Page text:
For students who enrolled at UCL in September 2014

If you fail with an overall result of 39% or less, you will have to resit / complete the failed language course in Year 2, alongside the next level of your language.

Year 2 and Final Year Courses

Choices for your second and final year modules are made towards the beginning of Term 3 before the exam period begins. If you are taking History modules in either your major or minor pathway, then you may have to select your courses in March. Most departments will not have finalised the courses that are running in the next academic year at that point, but it will allow you to discuss your preliminary choices with your Personal Tutor.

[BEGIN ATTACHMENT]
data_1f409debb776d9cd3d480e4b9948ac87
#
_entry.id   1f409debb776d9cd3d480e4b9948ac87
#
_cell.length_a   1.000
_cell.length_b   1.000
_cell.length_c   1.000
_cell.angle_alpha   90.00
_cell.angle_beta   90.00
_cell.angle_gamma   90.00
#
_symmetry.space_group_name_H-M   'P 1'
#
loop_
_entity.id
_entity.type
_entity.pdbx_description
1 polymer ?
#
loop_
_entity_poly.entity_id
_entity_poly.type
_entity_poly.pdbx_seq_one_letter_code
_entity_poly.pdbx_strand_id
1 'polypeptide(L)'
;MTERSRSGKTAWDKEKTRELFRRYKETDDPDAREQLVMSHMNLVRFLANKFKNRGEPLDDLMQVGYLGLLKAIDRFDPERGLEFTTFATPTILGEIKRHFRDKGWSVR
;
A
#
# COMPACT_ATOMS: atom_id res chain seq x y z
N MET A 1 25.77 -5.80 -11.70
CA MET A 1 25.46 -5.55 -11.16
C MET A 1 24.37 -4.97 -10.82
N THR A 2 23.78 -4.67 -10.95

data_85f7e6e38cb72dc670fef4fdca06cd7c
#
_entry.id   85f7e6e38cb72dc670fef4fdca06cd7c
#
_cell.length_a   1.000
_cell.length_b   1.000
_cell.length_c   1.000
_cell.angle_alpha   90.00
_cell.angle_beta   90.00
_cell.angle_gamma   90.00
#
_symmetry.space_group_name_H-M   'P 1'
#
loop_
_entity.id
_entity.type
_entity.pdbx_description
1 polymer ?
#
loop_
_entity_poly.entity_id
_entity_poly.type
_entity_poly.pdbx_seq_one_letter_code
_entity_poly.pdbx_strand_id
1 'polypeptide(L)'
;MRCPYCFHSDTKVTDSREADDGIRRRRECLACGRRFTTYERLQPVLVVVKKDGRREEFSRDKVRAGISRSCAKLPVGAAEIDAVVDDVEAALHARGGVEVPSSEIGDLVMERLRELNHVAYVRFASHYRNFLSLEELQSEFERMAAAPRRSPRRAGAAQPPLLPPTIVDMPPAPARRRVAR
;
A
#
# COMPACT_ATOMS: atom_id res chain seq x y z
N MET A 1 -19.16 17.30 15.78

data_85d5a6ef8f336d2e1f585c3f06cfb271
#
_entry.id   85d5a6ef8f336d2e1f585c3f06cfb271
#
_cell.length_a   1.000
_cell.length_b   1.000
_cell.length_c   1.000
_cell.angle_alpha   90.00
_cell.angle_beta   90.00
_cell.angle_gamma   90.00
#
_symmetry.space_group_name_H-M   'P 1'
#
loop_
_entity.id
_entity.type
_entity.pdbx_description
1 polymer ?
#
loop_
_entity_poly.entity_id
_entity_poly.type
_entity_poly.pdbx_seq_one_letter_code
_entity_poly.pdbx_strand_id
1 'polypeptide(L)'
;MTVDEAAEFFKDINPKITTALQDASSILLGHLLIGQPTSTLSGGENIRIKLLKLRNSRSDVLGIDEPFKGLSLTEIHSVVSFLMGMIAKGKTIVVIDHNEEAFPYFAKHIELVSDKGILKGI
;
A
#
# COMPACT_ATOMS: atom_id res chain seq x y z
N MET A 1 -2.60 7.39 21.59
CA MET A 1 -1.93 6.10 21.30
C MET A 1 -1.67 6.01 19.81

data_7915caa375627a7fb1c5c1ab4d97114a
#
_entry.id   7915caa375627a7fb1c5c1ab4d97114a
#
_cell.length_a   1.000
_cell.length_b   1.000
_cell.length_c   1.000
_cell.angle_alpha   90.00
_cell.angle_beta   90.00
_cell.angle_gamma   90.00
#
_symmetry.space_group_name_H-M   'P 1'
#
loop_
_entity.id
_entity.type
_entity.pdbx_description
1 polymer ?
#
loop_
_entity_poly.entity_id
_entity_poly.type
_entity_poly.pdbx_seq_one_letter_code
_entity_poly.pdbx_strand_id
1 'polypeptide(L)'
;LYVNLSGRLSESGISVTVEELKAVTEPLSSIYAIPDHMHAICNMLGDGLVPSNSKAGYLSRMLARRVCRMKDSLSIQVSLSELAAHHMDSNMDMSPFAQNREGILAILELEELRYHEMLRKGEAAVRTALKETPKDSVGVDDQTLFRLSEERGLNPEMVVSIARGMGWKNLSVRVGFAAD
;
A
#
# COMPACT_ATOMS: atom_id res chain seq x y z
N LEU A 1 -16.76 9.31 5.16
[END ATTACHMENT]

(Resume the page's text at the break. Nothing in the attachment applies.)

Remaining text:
When you select your second and final year courses, you do not have to restrict yourself to the courses shown on the BASc webpages (http://www.ucl.ac.uk/basc/prospective/pathways), as these are just suggestions. With the help of your Personal Tutor, you can consider other UCL courses that are related to your major and / or minor field. If you want to take a module outside of the suggested courses, you will need to meet the following criteria:

  1. The choice must be consistent with your Pathway objectives.
  2. You must meet the prerequisites for a module, e.g. you can’t do Year 2 modules in Computer Science without COMP1001. NB, although we aim to prepare you for a very wide range of choices in each department, there may be some modules in the second and third year which are not available due to prerequisites.
  3. The times of the modules chosen must fit in with the other modules on your timetable. It is not possible to change the time of the courses so you would need to find an alternative choice which you are able to attend.